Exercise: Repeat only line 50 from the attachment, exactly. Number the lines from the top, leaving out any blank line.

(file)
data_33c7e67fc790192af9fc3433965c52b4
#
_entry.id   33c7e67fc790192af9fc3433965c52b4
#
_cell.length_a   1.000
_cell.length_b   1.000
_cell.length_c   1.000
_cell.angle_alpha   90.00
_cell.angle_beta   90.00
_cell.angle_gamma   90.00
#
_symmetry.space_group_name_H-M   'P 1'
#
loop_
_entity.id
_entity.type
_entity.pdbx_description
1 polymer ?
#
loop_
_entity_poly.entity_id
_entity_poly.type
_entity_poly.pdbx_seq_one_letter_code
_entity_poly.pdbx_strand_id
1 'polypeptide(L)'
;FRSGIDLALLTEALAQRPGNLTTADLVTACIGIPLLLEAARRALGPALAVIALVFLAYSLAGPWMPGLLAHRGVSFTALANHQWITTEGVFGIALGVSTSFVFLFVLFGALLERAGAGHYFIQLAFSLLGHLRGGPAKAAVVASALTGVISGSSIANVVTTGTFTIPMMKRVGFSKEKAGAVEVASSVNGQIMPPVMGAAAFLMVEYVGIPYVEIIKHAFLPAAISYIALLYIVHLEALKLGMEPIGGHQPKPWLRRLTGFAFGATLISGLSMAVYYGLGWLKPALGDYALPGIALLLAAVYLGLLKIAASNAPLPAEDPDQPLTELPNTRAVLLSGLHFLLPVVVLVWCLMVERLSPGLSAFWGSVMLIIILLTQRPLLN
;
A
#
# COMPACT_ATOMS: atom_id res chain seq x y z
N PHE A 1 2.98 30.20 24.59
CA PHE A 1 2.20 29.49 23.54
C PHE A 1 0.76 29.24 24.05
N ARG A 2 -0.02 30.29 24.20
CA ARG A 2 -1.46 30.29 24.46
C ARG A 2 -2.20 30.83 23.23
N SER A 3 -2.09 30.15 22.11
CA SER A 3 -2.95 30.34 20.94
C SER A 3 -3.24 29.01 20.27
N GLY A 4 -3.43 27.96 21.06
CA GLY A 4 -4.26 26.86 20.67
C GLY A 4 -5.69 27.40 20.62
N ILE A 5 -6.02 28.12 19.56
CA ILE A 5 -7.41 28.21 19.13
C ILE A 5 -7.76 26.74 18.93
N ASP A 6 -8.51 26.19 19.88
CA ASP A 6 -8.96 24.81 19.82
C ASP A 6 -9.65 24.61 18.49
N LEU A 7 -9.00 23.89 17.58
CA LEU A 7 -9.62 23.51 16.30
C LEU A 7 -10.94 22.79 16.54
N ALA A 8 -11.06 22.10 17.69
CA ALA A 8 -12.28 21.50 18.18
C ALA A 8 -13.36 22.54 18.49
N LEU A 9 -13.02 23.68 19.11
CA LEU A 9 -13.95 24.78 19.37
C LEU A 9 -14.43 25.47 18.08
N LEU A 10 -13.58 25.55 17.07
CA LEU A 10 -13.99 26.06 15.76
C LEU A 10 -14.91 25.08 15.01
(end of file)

CA LEU A 7 -9.62 23.51 16.30